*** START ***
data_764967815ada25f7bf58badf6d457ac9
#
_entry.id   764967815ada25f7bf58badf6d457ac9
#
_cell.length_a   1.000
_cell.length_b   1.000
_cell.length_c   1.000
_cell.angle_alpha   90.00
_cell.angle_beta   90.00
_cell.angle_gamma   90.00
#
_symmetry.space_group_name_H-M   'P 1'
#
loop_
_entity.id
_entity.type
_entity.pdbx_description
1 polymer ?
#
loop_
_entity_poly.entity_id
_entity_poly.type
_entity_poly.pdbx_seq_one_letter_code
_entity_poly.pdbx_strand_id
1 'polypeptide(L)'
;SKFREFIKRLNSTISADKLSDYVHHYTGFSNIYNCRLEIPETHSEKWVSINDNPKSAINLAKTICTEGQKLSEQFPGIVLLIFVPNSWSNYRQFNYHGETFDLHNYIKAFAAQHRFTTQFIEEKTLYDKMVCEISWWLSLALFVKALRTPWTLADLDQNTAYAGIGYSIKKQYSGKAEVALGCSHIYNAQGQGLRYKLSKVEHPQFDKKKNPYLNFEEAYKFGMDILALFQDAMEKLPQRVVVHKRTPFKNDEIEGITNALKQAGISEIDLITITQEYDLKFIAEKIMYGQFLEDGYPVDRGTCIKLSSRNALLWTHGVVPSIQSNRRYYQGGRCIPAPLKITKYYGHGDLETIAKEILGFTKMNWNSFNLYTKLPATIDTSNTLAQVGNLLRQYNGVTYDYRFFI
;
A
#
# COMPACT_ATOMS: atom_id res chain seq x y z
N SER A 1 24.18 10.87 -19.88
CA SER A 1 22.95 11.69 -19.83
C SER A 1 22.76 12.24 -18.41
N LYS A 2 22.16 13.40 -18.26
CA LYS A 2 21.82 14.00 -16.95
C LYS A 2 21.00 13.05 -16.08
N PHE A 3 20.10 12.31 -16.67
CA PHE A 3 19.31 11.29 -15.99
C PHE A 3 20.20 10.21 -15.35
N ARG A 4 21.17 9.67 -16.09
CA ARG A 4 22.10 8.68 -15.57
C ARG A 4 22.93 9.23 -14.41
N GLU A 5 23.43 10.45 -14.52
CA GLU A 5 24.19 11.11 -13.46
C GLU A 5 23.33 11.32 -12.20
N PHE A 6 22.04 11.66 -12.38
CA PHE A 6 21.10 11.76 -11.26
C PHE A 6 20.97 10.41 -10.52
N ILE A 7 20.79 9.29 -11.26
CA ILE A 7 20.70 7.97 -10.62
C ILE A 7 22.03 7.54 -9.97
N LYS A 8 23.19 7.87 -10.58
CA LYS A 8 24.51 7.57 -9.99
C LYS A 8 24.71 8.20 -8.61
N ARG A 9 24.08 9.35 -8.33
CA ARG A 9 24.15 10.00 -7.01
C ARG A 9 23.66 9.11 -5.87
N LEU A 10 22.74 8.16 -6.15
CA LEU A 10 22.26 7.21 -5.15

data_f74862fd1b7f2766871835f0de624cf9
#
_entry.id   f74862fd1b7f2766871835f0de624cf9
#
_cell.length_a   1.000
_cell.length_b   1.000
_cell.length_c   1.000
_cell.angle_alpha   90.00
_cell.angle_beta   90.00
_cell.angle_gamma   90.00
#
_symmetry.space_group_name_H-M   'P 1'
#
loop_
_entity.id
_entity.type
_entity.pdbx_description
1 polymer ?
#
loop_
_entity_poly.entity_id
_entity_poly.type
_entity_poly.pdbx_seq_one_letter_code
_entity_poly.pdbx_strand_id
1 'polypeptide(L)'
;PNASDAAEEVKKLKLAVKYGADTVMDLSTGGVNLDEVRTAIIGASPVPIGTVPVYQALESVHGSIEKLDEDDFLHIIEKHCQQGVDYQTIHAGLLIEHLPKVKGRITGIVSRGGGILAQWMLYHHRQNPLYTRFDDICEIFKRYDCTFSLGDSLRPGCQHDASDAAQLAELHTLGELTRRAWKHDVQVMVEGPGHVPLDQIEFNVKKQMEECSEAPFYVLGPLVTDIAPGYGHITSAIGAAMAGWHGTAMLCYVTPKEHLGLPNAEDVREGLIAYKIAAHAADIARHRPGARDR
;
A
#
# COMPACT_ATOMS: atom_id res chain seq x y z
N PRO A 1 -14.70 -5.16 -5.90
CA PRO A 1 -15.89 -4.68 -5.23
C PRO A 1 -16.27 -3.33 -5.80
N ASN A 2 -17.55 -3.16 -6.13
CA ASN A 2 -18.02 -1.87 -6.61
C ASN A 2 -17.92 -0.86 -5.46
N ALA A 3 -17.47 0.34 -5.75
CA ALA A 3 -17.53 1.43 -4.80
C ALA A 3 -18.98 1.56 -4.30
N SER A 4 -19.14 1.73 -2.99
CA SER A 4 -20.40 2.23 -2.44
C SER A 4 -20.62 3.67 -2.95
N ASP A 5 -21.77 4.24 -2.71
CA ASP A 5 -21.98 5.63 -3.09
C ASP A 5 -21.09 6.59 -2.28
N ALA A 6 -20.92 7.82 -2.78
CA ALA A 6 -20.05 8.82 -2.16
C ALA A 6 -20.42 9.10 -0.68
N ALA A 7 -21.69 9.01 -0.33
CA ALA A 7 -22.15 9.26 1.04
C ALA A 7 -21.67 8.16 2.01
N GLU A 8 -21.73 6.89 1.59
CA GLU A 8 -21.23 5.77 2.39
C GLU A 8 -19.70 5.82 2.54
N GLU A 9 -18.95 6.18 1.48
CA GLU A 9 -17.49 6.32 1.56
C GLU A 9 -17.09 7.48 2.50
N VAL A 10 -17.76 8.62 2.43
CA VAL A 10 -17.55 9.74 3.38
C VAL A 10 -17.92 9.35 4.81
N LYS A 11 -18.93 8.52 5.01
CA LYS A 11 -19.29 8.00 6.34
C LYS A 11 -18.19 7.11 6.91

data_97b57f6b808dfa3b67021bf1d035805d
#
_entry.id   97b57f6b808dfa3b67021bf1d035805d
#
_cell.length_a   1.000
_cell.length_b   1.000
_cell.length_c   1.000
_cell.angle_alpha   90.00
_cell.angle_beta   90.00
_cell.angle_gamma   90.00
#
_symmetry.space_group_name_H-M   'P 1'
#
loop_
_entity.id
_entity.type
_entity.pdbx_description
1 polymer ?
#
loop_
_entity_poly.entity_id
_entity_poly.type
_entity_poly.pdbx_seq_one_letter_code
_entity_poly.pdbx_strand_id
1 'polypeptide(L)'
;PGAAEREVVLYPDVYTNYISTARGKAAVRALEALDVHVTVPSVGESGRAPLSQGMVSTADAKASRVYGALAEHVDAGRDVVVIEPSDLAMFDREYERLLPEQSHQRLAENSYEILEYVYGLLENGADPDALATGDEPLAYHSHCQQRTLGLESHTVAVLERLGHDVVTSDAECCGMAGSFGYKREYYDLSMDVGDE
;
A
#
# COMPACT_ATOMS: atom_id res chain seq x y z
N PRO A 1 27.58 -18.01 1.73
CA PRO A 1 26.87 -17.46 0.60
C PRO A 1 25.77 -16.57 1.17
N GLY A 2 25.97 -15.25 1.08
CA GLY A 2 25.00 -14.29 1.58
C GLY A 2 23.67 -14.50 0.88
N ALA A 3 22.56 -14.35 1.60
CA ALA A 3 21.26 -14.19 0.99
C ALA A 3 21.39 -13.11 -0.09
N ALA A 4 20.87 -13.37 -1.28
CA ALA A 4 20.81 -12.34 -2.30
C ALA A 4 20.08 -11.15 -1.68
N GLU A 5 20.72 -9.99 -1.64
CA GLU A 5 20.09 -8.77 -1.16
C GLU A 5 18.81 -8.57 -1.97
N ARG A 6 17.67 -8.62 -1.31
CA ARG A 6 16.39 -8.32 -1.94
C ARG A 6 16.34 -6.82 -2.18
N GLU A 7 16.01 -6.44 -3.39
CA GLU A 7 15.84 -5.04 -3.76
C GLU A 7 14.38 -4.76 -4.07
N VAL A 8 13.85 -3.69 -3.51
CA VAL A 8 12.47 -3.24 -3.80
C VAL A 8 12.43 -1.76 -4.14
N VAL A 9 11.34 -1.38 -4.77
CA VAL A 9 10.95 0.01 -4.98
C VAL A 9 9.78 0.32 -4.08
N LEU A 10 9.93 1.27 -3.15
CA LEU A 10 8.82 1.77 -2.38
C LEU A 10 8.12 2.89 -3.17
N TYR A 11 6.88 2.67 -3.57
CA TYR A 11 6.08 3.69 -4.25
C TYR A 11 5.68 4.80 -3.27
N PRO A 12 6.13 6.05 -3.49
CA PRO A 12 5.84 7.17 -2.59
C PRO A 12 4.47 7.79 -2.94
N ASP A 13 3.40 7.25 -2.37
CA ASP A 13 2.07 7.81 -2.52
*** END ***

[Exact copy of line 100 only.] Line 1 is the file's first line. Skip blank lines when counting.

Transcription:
CA SER A 4 -20.40 2.23 -2.44